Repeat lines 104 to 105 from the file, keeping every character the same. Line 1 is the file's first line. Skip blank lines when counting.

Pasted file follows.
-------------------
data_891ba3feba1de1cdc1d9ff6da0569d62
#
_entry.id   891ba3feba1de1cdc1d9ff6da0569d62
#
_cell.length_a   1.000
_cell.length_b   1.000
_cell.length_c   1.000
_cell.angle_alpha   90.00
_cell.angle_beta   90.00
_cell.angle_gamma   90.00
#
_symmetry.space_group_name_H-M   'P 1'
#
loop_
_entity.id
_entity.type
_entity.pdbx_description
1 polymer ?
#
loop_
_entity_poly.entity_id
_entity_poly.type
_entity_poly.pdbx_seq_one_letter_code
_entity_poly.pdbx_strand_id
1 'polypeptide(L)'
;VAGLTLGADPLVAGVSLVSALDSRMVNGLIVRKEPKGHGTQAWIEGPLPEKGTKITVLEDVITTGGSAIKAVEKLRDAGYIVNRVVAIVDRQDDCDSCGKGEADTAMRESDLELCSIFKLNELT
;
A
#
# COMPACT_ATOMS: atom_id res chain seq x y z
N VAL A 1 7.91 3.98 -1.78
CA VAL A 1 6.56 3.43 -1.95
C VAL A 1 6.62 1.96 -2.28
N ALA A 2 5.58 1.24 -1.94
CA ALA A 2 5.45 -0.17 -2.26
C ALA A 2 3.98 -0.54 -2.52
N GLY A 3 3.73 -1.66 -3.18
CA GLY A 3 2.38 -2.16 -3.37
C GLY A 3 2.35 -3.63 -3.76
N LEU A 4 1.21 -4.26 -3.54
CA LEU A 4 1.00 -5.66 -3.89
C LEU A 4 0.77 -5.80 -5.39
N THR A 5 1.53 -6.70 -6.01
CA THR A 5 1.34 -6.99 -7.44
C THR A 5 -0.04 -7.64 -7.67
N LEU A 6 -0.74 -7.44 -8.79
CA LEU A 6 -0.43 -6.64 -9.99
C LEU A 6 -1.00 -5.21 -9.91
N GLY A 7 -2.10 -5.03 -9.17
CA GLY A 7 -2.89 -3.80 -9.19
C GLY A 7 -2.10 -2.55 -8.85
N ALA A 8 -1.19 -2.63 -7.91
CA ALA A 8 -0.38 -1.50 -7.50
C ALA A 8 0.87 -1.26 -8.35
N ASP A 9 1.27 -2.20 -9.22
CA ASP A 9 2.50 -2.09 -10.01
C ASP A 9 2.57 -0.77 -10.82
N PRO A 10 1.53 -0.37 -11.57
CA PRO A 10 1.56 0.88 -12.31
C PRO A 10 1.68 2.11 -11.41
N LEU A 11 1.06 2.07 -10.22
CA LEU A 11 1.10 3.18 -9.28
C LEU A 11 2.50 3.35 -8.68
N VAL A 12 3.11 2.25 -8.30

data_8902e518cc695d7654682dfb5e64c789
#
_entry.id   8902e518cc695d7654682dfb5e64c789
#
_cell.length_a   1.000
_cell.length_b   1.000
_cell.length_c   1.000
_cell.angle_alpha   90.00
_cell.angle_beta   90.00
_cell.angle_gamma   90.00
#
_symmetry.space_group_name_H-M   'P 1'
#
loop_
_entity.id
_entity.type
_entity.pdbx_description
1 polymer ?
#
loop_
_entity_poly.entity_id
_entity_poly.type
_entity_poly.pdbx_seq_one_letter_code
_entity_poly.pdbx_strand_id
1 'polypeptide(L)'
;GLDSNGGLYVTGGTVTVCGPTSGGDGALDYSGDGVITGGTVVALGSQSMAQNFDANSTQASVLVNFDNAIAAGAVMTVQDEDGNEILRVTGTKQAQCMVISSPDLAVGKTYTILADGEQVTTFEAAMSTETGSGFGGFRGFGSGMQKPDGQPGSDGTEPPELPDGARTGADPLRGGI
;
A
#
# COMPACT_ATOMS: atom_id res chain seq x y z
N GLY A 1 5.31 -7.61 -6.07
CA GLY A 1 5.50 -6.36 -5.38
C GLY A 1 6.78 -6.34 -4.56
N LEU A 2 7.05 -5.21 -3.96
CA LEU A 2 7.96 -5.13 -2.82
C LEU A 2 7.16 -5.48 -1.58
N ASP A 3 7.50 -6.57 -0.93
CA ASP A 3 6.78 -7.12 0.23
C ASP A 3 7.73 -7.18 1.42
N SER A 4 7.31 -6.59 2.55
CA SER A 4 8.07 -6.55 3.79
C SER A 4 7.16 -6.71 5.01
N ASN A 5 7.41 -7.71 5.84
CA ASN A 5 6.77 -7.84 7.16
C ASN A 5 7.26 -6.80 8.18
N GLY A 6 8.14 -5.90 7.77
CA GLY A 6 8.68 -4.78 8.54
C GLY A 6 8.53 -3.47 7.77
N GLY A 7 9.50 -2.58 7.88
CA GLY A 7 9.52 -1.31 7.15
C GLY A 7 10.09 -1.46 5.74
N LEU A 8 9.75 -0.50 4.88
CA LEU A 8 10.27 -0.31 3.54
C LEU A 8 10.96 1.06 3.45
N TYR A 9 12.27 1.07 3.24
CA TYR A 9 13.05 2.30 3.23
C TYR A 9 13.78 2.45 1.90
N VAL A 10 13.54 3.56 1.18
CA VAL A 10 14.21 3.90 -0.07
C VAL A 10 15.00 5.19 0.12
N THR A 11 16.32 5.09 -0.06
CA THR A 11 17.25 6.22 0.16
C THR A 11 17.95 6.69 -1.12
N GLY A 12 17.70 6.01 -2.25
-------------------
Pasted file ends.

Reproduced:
N SER A 4 7.31 -6.59 2.55
CA SER A 4 8.07 -6.55 3.79